Putting the new one in was equally fiddly but without drama. All in was about two hours, though at least half an hour of that was fiddling around trying to figure out where half the tools were.



Oh.



Yeah...about my diagnosis of that pipe being at fault... totally wrong. It must be the main brake supply line to the rear axle. Really hard to tell as I can't see the actual location of the leak, but it's not suspension related as the leak only happens when the brake pedal is pressed.

That will be fun to change. I know the official way to do this involves dropping the subframe...which is a road I really would rather have avoided at this stage when I don't even know for certain how far from an MOT we are.

Bit frustrating to be honest having spent that amount of time on something which probably didn't need doing!
Wel Well my uncle the one that passed away, usuckent cup from one
of his b bath bars, to pop out a dent on my dad's truck, I hope things
are doing OK for you in department, see What is happening II post,
mixed up wtih the other messages., I also thanks for the translation, M dad, has does know how to wel, he learned from his brothers, in the
service, he used it state-side, in Eurepe he was a track driver. and
did a lot of stuff , my uncle was in the UK during the Korean War, he
was the one that tought dad how to weld, but my dad showed him how to use a welder, wire and the current, to cut fome insulation,, later on.
SStuff he learnedwhdelivers around the USA and Canda for most of my childhood, I just happen to rrecall that as I am heading for bed.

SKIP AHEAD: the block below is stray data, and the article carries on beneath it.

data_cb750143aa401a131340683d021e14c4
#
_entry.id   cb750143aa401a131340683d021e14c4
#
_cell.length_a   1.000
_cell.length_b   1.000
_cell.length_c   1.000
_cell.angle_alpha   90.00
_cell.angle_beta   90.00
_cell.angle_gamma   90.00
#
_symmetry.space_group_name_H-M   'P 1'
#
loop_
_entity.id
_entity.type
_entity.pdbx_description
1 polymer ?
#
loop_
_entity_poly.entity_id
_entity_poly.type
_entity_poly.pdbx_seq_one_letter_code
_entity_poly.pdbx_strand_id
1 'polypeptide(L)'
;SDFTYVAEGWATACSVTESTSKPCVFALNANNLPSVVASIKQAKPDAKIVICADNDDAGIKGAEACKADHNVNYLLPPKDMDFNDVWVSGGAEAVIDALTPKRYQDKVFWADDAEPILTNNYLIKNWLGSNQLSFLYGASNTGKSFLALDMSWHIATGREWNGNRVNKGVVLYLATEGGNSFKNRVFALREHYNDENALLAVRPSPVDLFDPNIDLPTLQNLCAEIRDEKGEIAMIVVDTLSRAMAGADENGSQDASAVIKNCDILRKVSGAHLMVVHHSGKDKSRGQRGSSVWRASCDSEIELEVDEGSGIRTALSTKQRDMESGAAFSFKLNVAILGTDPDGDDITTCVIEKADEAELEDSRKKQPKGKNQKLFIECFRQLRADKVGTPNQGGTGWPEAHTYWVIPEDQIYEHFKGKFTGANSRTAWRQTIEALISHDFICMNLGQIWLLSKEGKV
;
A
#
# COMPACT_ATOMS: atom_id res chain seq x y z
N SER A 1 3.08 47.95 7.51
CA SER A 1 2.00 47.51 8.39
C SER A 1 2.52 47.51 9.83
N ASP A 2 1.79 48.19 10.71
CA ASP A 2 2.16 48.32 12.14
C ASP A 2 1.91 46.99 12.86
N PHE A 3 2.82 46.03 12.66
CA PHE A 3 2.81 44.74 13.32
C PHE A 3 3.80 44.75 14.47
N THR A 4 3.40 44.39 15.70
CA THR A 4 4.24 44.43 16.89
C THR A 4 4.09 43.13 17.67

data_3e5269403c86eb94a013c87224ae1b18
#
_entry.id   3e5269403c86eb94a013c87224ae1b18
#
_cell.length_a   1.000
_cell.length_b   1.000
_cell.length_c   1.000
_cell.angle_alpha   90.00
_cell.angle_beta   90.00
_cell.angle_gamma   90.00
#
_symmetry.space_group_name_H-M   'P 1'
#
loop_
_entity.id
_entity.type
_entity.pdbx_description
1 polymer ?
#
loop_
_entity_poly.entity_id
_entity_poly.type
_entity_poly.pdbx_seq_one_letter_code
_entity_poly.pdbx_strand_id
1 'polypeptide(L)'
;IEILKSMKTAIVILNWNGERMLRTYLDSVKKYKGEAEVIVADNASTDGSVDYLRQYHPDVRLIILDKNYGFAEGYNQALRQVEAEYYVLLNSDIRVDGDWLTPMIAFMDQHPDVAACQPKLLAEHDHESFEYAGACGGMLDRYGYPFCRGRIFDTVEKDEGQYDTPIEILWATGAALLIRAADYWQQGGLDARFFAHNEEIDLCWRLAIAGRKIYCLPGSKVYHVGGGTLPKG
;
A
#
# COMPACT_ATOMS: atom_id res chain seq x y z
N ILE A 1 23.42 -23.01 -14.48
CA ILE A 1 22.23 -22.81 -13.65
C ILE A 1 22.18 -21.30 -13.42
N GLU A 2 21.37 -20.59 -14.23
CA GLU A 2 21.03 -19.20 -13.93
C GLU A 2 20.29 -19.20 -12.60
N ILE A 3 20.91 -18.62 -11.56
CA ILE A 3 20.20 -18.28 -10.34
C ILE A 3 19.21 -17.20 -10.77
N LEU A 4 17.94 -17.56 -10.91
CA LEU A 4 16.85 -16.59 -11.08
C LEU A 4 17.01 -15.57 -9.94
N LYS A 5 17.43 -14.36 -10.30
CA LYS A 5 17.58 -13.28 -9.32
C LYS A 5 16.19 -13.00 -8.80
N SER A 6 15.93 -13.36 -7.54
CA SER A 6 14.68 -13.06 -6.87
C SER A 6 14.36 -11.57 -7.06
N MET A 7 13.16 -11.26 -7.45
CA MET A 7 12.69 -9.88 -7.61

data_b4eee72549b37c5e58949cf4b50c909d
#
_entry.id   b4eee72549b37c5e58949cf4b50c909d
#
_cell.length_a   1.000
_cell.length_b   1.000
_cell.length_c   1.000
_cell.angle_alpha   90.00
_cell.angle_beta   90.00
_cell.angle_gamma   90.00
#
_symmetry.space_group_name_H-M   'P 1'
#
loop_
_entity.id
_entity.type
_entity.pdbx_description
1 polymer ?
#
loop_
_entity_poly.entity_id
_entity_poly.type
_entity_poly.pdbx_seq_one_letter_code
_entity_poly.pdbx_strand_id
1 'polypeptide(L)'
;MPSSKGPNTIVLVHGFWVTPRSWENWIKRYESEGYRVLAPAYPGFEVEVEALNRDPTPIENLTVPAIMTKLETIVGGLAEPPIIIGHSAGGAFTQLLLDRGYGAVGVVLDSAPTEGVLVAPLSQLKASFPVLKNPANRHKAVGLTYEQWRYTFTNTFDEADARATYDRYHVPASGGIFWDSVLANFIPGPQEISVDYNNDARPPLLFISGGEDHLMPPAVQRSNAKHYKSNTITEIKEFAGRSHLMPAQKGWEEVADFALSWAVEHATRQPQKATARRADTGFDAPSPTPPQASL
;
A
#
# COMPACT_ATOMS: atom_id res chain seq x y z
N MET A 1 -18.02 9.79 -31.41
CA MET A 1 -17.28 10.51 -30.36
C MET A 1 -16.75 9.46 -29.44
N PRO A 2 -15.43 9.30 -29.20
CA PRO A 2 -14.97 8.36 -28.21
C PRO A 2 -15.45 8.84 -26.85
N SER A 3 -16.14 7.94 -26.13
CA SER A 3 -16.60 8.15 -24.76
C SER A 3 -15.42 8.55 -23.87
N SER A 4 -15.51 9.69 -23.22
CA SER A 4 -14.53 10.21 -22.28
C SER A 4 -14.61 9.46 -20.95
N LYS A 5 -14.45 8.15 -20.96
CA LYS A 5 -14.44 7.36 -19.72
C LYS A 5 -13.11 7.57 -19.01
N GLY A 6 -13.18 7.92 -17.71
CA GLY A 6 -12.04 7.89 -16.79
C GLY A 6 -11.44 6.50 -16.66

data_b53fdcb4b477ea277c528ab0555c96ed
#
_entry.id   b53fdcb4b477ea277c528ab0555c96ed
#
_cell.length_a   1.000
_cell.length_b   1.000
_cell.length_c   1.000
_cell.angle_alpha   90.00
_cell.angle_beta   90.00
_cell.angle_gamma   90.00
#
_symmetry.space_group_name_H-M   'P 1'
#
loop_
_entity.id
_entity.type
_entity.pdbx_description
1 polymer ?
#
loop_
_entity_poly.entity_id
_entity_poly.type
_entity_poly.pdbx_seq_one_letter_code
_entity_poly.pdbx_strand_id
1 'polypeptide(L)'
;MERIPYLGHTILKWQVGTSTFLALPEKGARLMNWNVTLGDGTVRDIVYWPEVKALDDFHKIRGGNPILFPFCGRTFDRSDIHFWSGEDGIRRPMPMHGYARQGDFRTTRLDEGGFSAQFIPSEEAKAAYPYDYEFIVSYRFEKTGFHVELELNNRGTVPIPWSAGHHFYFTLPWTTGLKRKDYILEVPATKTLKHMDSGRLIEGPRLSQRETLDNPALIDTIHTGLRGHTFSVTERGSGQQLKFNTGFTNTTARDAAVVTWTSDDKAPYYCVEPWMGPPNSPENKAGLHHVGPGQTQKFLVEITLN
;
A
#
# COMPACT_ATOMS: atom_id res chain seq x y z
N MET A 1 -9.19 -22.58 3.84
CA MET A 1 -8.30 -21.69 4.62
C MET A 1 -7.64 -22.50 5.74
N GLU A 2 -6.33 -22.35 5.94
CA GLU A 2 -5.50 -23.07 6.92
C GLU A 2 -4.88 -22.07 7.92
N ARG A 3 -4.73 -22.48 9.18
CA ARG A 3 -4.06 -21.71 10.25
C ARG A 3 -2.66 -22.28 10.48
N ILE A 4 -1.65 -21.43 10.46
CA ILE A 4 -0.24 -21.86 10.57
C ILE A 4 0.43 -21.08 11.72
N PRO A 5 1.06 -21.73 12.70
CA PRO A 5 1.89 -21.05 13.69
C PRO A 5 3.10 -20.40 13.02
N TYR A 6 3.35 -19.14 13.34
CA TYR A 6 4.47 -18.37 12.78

Sometime I hate it when I can say or see what I want to or hear, what I want to spell, and then when I try its don;t work out right.
Have a good day, good night, frfrom USA.
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Old Sep 29 2021, 07:21 PM   #77
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Default Re: Zel's Automotive Antics & Occasional Distractions.

Back at it this afternoon.

Step 1 I decided was to label the handful of wiring connectors which would need to be removed. Have to admit this is one of the reasons I love K-Jet injection systems...so simple electronically.



IAC valve is hiding just out of shot above the frame.

Checking it with a straight edge the spare head appears to be flat. Once it's had a good clean I'll inspect it closely for any signs of damage. Being used to relatively tiny and not performance focused OHV engines those valves look positively huge. I guess that's the real bonus of an oversquare engine with a crossflow head...more room for big valves.